Cadence of Her Last Breath begins in a similar way to Bye Bye Beautiful, with a simple melody then the guitar coming in. Though this one features Anette mostly, with only a little Marco during the chorus. The guitar solo in the song makes it stand out, but otherwise an average track as far as this particular album is concerned. Still good, but I don't think I really dislike any track on this album.

    Master Passion Greed seems to be a throwback to older, darker Nightwish. It's definitely the 'metal' track of the album, and cuts back on orchestral work significantly but not completely. It's also a Marco-only track. I know a few people who also love this album and hate this track, and since I have a wider taste in metal, I still like it, but feel it sort of throws off the feel of the album and doesn't totally fit well. Still a better track than many metal bands out there, and if it were on some other random album, I'd probably find it to be a diamond in the sand.

    Eva is the second single and first ballad of the album. Anette really gets to show off her vocal capability without loud guitars to drown her out some. Nothing very special at first, though I'm particularly fond of the lyrics, the solo (as it's slow and easy for me to play along with) and the last minute or so when they really bring in the other instruments.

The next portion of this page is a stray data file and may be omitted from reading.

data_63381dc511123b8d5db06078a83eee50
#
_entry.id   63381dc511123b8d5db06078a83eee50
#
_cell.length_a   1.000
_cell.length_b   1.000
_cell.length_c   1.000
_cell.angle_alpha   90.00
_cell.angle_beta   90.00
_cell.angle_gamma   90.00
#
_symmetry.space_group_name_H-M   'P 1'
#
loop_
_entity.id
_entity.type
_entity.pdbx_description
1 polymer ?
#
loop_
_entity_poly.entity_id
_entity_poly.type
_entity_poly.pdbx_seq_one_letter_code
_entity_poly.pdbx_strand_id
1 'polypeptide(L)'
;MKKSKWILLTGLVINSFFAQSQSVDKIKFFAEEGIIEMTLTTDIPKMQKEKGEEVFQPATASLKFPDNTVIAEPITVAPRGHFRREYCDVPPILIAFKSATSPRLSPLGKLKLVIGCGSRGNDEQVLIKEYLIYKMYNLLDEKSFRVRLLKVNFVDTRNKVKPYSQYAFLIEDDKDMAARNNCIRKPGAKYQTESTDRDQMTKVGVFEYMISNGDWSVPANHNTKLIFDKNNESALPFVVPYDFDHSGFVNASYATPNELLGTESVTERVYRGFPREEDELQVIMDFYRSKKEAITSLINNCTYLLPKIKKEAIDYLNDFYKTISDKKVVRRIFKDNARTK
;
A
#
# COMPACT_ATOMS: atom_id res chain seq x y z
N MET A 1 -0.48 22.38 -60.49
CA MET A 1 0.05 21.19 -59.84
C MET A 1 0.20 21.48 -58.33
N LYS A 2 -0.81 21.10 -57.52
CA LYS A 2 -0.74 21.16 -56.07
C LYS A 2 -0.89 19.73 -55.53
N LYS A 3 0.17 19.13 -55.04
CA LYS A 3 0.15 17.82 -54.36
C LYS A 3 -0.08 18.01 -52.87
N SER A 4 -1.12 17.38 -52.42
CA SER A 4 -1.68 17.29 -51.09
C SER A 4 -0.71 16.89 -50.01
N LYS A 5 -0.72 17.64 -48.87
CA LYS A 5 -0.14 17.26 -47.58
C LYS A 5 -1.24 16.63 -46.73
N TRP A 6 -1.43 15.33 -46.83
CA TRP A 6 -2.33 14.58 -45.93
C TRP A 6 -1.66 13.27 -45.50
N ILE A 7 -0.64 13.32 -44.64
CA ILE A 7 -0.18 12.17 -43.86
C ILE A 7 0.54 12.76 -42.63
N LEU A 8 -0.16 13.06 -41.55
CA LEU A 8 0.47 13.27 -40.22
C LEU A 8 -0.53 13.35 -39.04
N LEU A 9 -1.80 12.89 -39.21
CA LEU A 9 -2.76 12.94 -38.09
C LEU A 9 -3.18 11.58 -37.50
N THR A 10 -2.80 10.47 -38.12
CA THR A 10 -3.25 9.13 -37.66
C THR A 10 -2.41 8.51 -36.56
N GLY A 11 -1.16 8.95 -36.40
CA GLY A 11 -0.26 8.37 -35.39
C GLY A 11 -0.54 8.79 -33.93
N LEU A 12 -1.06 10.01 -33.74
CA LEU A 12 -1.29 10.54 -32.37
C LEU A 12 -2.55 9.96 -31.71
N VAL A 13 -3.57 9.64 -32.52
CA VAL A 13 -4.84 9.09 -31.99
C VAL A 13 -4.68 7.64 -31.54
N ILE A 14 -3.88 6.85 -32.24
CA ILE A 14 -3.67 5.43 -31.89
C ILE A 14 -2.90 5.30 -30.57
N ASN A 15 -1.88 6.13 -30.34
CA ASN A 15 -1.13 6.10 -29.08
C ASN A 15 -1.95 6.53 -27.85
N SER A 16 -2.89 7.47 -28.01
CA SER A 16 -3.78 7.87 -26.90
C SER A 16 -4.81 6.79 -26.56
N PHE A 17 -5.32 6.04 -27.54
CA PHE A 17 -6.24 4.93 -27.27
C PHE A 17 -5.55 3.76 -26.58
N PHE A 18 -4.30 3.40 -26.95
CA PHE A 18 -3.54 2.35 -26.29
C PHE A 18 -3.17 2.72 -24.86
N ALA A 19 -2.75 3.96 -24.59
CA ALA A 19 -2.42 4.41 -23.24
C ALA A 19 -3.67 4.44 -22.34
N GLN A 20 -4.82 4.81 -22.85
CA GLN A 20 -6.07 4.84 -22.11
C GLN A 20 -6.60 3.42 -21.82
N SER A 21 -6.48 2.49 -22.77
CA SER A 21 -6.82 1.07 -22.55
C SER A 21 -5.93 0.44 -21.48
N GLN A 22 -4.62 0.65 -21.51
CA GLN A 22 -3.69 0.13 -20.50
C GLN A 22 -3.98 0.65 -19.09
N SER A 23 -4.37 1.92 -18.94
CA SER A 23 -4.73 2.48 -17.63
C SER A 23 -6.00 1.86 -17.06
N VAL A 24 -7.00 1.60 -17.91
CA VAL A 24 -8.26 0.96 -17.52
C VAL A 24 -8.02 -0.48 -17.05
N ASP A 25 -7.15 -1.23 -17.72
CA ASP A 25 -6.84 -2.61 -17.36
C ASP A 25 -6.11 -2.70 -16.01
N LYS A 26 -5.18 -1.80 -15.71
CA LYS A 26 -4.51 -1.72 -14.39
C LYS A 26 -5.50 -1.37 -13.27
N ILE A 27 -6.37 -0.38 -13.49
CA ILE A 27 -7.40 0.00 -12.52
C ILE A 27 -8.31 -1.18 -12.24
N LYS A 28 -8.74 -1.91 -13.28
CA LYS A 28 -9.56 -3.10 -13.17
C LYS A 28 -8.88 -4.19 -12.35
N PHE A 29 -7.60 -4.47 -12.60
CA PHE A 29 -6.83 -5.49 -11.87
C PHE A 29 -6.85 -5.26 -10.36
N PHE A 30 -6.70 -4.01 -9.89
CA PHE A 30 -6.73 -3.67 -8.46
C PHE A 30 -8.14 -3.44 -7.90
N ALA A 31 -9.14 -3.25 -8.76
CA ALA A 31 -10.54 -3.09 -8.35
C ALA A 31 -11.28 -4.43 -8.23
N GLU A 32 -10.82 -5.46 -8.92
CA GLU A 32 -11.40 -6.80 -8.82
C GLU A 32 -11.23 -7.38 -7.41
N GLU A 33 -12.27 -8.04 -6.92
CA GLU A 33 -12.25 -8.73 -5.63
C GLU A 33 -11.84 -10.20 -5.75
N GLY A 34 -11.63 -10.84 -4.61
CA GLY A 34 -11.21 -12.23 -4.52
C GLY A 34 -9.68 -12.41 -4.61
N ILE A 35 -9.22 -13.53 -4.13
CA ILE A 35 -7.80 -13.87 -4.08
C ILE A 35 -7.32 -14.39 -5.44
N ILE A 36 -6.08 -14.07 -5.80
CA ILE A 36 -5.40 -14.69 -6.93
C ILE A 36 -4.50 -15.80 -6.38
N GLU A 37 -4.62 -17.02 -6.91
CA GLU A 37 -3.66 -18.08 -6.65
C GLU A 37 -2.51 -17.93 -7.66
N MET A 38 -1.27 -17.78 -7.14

Sahara has that sort of Egyptian sound to it, fitting with the title and lyrics, though not to the extent Symphony X's Egypt did it. Slightly heavier than the previous tracks but keeps a good balance of orchestral moments. A solid, if somewhat generic, track.

    Whoever Brings the Night is even heavier than the last, simpler guitar work and lyrics. Not really a challenge on Anette's vocals, and none of the song stands out to me very much. Another sort of filler track that probably could have been dropped for the people claiming the album is too long. Still, not bad, as no song on the album is, but one of the weaker.

    For the Heart I Once Had takes the tempo of the album back to Amaranth and Cadence, balancing metal and orchestra. I think this song flows a bit better than Cadence, and has a catchier chorus. Not much to say about this one otherwise.

    The Islander takes the album in a totally different direction with a folk melody and acoustic guitars. On top of this, the vocals are not only written by Marco, but are performed by him as well, a departure from his usual role of the 'metal' singer in the band. It does still feature Anette, but only for backup during the latter part. I'd consider it a standout track, despite the lack of powerful orchestra or metal guitars. It heads right into Last of the Wilds which continues the folk tone, but returns to metal as well. This one is totally instrumental, allowing Nightwish to show off their abilities once again.

    7 Days to the Wolves is another similar to Bye Bye Beautiful, featuring both Anette and Marco, though the chorus is performed by both. I'd say it surpasses that one as it simply sounds better musically. Describing how is difficult, but I suppose the harmony of both Anette and Marco is more impressive than Marco alone on Bye Bye.